9. ^ "Yüksek Seçim Kurulundan İlan" (PDF). TRNC High Election Committee. Archived from the original (PDF) on 7 October 2016. Retrieved 24 May 2016.
  10. ^ Cemal, Akay (25 May 1976). "Zafer, UBP'nin". Milliyet. p. 5.
  11. ^ Nine projects receive 2007 Aga Khan Award for Architecture, Aga Khan Award for Architecture press release, 4 September 2007
  12. ^ "Europa Nostra honours Lellos and Mustafa", Hellenic Resources Network, 11 May 2003
  13. ^ "Mustafa Akıncı, KKTC Cumhurbaşkanı seçildi". T24. 26 April 2015. Retrieved 24 May 2016.
  14. ^ "Erbilen: "TKP'yi kuran 15 kişiden biri de benim"". Haber Kıbrıs. Retrieved 24 May 2016.
  15. ^ Cemal, Akay (16 July 1986). "KKTC hükümeti istifanın eşiğinde". Milliyet. p. 5.
  16. ^ a b "Cumhurbaşkanlığı Seçim Tarihçesi…" (in Turkish). Yeni Düzen. 27 March 2015. Retrieved 24 May 2016.
  17. ^ James Ker-Lindsay & Hubert Faustmann (2008) The Government and Politics of Cyprus, Peter Lang, p. 268.
  18. ^ a b "6. Eroğlu Hükümeti". National Unity Party. Archived from the original on 5 June 2016. Retrieved 24 May 2016.
  19. ^ "Başbakan Yardımcısı Akıncı'dan Cumhurbaşkanı Denktaş'a suçlama". Milliyet. 24 May 2001. Retrieved 24 May 2016.
  20. ^ Basri Akter, Aysu (25 March 2007). "Mustafa Akıncı: Artık aday olmayacağım". Kıbrıs. Retrieved 24 May 2016.
  21. ^ "HÜKÜMET OYUNLARI ( III )". Havadis. Archived from the original on 4 March 2016. Retrieved 24 May 2016.{{cite web}}: CS1 maint: unfit URL (link)
  22. ^ Kyris, Dr George (28 May 2015). The Europeanisation of Contested Statehood. google.co.uk. ISBN 9781472421593. Retrieved 13 June 2015.
  23. ^ George Kyris. "Is Mustafa Akinci the best hope yet for a solution to the Cyprus problem?". the Guardian. Retrieved 13 June 2015.
  24. ^ "Akıncı adaylık başvurusunu saat 09.00'da yapacak". Retrieved 4 April 2015.
  25. ^ "Let Varosha become a lively town again Archived 22 June 2018 at the Wayback Machine", KP Daily News, 4 April 2015
  26. ^ "EUROPE - Turkish Cypriot leader ahead after first round of vote". Retrieved 23 April 2015.
  27. ^ a b "Turkish Cypriots elect new leader for breakaway enclave". Yahoo News. 26 April 2015. Retrieved 26 April 2015.
  28. ^ "Leftist Akinci wins north Cyprus election, seeking peace deal". Reuters UK. Retrieved 26 April 2015.[dead link]
  29. ^ "New Turkish Cypriot leader determined to work with Turkey". Anadolu Agency. Retrieved 19 October 2020.
  30. ^ "KKTC'de 'Kardeş Vatan' Anlayışı Seçildi". Amerika'nin Sesi - Voice of America. (in Turkish)
  31. ^ "Yavru vatan polemiğine Kuzu da katıldı: Sayın Akıncı neyine güveniyor anlamadım". haberturk.com. 29 April 2015. Retrieved 13 June 2015. (in Turkish)
  32. ^ "Erdoğan ve Akıncı arasında 'yavru vatan' polemiği". BBC Türkçe. Retrieved 13 June 2015. (in Turkish)
  33. ^ a b "Will Turkish-Cypriot community election result turn the tables in the Cyprus problem? by Manolis Kostidis, Independent Balkan News Agency, 24 April 2015
  34. ^ ""Ne azınlık, ne alt yönetim"". Yenidüzen. 5 February 2020. Retrieved 15 October 2020.
  35. ^ "Cumhurbaşkanlığı Seçimi propaganda dönemi koronavirüs gölgesinde geçiyor". BRT. Retrieved 15 October 2020.
  36. ^ "Özyiğit'den Akıncı'ya açık destek". Haberci. Archived from the original on 26 October 2020. Retrieved 15 October 2020.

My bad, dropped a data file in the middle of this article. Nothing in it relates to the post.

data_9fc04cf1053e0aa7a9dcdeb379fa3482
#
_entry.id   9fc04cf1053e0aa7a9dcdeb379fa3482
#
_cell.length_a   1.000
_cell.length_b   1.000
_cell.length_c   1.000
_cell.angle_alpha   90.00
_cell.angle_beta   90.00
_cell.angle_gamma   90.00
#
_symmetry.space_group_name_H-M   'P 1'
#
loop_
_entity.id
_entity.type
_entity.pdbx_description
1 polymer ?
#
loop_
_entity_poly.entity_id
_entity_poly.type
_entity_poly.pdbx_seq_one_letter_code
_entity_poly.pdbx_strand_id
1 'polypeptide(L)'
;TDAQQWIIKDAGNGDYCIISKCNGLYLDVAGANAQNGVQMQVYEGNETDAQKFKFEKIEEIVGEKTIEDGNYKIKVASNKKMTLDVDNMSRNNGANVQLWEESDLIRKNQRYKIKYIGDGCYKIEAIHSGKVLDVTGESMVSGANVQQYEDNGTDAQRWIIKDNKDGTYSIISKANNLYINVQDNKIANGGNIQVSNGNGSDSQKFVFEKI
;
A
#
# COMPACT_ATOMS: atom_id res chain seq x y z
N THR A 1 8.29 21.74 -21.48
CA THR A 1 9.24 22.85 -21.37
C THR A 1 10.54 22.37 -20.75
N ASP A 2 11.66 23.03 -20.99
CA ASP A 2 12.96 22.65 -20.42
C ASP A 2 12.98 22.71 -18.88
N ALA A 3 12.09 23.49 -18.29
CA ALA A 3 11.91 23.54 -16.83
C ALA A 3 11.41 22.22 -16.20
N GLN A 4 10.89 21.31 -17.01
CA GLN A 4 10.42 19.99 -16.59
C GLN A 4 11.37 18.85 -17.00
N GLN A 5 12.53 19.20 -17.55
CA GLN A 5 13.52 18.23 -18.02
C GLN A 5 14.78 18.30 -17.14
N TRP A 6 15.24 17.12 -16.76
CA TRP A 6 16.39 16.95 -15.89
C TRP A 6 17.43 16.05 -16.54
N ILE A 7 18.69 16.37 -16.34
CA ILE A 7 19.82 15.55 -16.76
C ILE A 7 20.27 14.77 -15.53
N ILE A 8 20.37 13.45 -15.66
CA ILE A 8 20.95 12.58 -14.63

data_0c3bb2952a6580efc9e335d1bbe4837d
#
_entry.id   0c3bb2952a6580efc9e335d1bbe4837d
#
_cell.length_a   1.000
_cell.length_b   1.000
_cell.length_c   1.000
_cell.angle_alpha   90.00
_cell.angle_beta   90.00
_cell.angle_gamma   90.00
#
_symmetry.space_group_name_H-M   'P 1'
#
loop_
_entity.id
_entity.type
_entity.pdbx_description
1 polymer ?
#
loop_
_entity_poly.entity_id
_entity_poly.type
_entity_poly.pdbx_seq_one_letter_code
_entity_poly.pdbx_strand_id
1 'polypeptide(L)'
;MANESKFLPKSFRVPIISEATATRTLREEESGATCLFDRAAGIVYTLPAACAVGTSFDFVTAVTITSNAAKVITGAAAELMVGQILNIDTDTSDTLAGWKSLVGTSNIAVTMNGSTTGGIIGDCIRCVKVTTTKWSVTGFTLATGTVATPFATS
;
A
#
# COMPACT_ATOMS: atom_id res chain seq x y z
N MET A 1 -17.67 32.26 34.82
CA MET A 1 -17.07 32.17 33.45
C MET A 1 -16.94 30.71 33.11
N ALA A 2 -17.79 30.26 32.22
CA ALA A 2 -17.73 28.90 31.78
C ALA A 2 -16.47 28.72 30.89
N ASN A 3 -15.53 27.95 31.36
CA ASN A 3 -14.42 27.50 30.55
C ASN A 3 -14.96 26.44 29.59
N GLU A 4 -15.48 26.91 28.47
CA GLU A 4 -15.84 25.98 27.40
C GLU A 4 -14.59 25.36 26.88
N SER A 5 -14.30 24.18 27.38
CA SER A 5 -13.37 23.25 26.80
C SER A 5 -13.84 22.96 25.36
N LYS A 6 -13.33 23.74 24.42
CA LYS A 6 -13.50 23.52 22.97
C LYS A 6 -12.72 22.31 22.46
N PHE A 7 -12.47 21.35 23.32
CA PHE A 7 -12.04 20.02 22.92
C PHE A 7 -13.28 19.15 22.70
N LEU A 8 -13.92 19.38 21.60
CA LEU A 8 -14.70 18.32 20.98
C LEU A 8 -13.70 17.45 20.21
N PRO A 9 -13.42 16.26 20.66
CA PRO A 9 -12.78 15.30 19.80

37. ^ "TKP-YG Akıncı'yı aktif olarak destekleme kararı aldı". Haber Kıbrıs. 14 February 2020. Retrieved 15 October 2020.
  38. ^ "Bağımsızlık Yolu, Mustafa Akıncı'yı destekleyeceğini duyurdu". Kıbrıs Postası. Retrieved 15 October 2020.
  39. ^ "BKP, Akıncı'ya destek verecek". Yenidüzen. 12 February 2020. Retrieved 15 October 2020.
  40. ^ "Sol Hareket'ten Akıncı'ya destek". Kıbrıs Genç TV. Retrieved 15 October 2020.
  41. ^ "Tatar ve Akıncı'nın yarışacağı Cumhurbaşkanlığı seçimi ikinci turu Pazar günü yapılıyor". brt. Retrieved 19 October 2020.
  42. ^ "Kuzey Kıbrıs'ta kritik gün: Mustafa Akıncı favori". BirGün. Retrieved 20 October 2020.
  43. ^ "Cumhurbaşkanı Mustafa Akıncı: "Büyükelçilik seçim karargahına döndü"". Kıbrıs Postası. Retrieved 15 October 2020.
  44. ^ "Türkiye'nin Lefkoşa Büyükelçiliği: Türkiye'nin herhangi bir şekilde seçim malzemesi yapılması kabul edilemez". Anadolu Ajansı. Retrieved 15 October 2020.
  45. ^ ""Turkey has threatened me not to stand as a candidate in presidential election" says Turkish Cypriot leader Mustafa Akıncı". Evrensel Daily. Retrieved 22 October 2020.
  46. ^ "Akıncı: Bu tehditler bugün bana yarın bir başkasına". Detay Kıbrıs. 10 October 2020. Retrieved 15 October 2020.
  47. ^ "Büyükelçi'den Akıncı'ya cevap". Havadis. 9 October 2020. Retrieved 15 October 2020.
  48. ^ "Belediye Başkanlığı'nda 14 yıl". Goodreads. Retrieved 23 April 2015.
  49. ^ "Liderler bir araya geldi, görüşmeler başlıyor" ("Leaders come together, negotiations begin"), Detay , 11 May 2015 (in Turkish)
  50. ^ "UK, Greece and Turkey join Cyprus peace talks in Geneva" by Helena Smith & Patrick Wintour, The Guardian, 12 January 2017
  51. ^ Feeds, P. T. I. (10 July 2017). "Cyprus talks collapse without a deal". India.com. Retrieved 12 November 2019.
  52. ^ "U.N. to Host Cyprus Leaders April 2, First Since Breakdown in February", US News & World Report, 27 March 2017

External links[edit]

Media related to Mustafa Akıncı at Wikimedia Commons

Political offices
Preceded by President of Northern Cyprus
2015–2020
Succeeded by